To paraphrase from the New Testament (Matthew 9: 24): "[I]t is easier for a camel to go through the eye of a needle, than for someone who is [a hedge fund manager] to enter the Kingdom of God."
Hedge fund managers are not trained in divinity school. They pray to the Golden Calf. When they pontificate that their motivation is charity, check your pocketbook.
Consider anti-hero Bill Ackman, billionaire hedge fund manager and founder of Pershing Square Management. Swimming in opulence, he would seem an inauspicious candidate for entering the Kingdom of God. One option would be to donate his wealth to the medical charity "Medecins Sans Frontieres,"and to live the remainder of his life like Saint Francis of Assisi. Another would be to donate his riches to Elon Musk to relieve taxpayers from the burden of subsidizing his entrepreneurial capers.
As of yet, Mr. Ackman has chosen neither. Instead, he apparently thinks he might be smuggled into heaven if he could be disguised as Charity to conceal his Avarice. That may explain his otherwise inexplicable Captain Ahab-like vendetta to destroy Herbalife, and to pledge donating the profits earned in its destruction to charity--perhaps his own charity modeled on the notorious Donald J. Trump Foundation.
Mr. Ackman has sold short $1 billion worth of Herbalife stock. In order to reap profits from the gamble, he has publicly maligned Herbalife's business model, and covertly schemed to plunge its stock price to zero. Among other things, in 2014, an ABC news report accused Ackman of "paying a 'whistleblower' as much as $3.6 million over 10 years if he could help provide damaging information about the company to the government."
Herbalife, however, is not Moby Dick. Neither does it make cigarettes and profit by poisoning your lungs; nor sell alcohol and profit by cirrhosis of the liver or delirium tremens; nor own or manage casinos and profit by tearing families asunder and gratifying vice.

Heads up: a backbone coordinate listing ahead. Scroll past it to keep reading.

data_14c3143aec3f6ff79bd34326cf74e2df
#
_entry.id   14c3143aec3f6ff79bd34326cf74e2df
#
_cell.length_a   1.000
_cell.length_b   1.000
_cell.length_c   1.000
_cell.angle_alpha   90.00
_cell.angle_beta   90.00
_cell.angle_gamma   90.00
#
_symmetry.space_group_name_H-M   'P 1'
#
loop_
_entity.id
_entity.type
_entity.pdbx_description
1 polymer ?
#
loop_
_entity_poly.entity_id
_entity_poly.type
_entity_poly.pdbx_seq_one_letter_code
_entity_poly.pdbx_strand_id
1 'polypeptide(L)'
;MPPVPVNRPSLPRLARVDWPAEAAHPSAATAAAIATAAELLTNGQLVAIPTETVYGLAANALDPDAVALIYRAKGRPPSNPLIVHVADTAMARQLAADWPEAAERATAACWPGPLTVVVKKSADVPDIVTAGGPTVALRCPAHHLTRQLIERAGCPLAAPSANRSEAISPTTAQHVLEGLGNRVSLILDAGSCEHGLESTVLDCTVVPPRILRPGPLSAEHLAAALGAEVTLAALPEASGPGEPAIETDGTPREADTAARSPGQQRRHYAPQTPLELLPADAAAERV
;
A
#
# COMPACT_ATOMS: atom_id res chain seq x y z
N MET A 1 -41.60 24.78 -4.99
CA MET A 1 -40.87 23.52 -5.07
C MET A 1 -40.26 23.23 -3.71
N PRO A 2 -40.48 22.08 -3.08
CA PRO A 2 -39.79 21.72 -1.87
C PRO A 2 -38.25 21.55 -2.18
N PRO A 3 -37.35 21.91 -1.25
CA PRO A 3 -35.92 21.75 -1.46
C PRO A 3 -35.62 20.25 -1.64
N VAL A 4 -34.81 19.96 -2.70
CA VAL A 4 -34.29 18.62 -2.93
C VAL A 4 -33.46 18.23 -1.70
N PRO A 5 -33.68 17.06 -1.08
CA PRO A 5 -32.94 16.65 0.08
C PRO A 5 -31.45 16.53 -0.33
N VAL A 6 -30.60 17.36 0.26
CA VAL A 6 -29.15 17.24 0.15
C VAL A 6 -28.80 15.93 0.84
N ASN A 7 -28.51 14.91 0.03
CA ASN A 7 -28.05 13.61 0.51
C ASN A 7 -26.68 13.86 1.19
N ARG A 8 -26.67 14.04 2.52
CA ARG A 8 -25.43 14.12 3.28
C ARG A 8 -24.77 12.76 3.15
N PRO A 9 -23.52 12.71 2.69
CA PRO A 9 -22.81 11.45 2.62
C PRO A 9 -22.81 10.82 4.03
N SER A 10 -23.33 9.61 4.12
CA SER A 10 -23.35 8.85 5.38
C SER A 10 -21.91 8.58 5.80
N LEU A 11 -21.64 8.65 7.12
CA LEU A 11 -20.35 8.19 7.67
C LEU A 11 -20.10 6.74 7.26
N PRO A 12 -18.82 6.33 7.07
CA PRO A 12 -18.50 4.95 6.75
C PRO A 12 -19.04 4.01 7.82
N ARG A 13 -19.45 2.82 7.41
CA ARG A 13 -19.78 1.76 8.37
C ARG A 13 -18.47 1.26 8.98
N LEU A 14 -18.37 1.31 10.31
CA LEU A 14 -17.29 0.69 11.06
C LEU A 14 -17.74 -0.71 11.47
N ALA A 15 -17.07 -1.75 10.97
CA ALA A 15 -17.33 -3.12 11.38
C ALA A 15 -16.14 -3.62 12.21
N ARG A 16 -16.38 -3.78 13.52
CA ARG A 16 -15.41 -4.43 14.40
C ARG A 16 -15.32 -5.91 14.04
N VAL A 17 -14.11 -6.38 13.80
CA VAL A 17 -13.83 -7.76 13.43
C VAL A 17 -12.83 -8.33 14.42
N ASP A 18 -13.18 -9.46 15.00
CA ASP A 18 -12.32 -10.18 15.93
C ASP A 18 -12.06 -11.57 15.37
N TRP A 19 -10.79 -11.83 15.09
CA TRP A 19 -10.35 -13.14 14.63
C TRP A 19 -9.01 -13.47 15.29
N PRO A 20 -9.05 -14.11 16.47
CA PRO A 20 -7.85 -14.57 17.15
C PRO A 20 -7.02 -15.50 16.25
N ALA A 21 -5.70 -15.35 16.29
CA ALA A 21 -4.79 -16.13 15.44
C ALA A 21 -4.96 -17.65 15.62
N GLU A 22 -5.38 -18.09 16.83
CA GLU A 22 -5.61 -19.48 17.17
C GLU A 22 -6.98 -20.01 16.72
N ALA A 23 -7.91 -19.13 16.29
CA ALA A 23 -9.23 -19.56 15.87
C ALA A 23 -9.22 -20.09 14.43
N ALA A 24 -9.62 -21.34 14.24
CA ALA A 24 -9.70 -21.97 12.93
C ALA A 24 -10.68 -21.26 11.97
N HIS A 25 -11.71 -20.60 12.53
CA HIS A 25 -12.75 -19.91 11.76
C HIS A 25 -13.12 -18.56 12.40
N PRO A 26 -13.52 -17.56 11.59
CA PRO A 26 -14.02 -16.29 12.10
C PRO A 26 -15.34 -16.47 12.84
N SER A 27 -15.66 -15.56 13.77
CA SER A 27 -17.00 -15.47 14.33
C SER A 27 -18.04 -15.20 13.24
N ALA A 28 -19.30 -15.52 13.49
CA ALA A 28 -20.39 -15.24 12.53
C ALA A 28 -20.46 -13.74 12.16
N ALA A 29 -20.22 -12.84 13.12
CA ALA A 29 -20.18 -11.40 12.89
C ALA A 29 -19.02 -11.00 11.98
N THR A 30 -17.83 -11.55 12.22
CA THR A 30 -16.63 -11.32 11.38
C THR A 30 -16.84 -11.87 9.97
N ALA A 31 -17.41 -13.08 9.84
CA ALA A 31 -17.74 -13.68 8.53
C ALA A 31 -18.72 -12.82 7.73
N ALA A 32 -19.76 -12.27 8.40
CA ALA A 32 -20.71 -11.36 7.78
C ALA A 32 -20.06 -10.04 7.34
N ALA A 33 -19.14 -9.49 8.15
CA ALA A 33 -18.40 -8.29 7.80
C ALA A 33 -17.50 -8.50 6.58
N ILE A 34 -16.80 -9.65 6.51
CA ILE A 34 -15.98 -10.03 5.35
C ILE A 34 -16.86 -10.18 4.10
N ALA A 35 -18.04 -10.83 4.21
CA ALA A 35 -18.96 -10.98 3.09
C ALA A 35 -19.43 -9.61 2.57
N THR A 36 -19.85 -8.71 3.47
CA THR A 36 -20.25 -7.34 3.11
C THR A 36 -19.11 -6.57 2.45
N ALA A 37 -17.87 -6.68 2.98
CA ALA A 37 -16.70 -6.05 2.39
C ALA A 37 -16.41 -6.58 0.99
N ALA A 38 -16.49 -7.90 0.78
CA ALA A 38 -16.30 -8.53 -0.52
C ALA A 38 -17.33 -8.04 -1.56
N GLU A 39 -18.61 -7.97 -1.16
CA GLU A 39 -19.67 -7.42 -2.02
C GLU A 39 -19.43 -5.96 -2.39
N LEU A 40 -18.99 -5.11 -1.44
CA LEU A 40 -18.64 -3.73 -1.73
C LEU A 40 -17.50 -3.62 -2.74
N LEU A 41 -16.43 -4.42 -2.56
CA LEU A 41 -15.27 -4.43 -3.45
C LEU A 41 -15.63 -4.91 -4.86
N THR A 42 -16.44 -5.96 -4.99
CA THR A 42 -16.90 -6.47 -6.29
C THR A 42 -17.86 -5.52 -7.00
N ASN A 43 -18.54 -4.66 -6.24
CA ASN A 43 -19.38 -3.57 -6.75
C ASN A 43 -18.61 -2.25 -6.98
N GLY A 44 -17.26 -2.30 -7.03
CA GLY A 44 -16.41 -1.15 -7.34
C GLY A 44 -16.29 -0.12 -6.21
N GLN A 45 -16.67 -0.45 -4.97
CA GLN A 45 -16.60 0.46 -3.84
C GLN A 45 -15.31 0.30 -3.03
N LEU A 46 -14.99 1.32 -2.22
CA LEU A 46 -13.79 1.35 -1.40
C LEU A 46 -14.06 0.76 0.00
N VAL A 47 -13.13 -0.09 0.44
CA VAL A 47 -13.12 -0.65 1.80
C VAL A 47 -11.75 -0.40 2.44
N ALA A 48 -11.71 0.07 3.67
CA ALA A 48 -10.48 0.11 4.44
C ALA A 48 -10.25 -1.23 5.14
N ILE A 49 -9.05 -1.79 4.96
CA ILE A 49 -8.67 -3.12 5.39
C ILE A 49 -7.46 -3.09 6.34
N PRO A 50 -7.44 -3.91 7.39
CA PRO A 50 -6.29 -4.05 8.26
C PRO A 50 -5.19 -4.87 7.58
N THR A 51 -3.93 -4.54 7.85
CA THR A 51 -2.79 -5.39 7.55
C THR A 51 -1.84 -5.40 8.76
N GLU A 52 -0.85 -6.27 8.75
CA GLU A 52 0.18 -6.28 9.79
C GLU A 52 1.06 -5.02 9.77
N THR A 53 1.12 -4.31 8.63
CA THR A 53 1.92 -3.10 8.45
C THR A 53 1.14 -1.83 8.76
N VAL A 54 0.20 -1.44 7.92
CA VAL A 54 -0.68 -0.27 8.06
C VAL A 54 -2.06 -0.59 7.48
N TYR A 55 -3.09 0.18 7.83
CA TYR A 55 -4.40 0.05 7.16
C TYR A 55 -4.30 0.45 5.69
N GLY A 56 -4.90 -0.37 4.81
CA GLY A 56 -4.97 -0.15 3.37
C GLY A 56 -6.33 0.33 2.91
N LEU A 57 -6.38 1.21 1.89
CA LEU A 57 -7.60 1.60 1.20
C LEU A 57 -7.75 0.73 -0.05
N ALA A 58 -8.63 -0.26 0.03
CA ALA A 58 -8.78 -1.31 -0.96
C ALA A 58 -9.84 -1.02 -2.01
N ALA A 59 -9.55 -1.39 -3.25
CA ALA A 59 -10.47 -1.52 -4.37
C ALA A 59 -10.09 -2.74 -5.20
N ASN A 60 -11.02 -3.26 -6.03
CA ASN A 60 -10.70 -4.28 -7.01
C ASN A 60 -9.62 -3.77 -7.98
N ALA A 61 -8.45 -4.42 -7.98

Herbalife is a 35-year-old, 8,000-employee nutrition company that sells 5,300 products in 91 countries. They include weight-loss powders, vitamins, performance sports drinks, and a skin-care line. Its flagship attraction is a meal-replacement shake powder made from soy protein isolate, called Formula 1. Its sales more than double those of the combined sales of its three leading competitors--Ensure, Kellogg's K 0.03, and Slim Fast. Herbalife makes 25 flavors of shakes, and markets non-GMO, gluten-free and low glycemic versions.
Mr. Ackman may have skated over the line in selling Herbalife stock short while concealing from the public material information that could influence the stock price to collapse from the public. Rule 10b-5 of the Securities and Exchange Commission prohibits, among other things, "the employment of "any device, scheme, or artifice to defraud," the omission "to state a material fact" necessary to make other statements not misleading, or engagement "in any...course of business which would operate as a fraud or deceit against any person" in connection with the purchase or sale of a security.
In conjunction with short-selling Herbalife stock, Mr. Ackman omitted to disclose to the public a multiplicity of endeavors he intended and did initiate to influence government to close or cripple the company and make its stock worthless. He hired lobbyists to alert community groups to alleged dangers of Herbalife, and to finance their efforts to unearth putative victims and channel them to government regulators. He created websites, placed ads, posted notices, and set up 1-800 numbers in search of Herbalife detractors. He tracked down former Herbalife employees and distributors hoping to find whistleblowers. He solicited nonprofits, concerned citizens, and political officials--including three Members of the U.S. House of Representatives, one U.S. Senator, and seven state attorneys general--to complain about Herbalife to the Federal Trade Commission.
These undisclosed facts would have been material in the minds of ordinary investors in deciding whether to buy or sell Herbalife stock.
In sum, Mr. Ackman might find himself at the end of a Rule 10b-5 investigation by the Securities and Exchange Commission. Perhaps if he had spent more time with the New Testament and less time as a billionaire hedge fund manager, he would have paid heed to Jesus' sermon (John 7: 53-8:11): "He that is without sin among you, let him cast the first stone."
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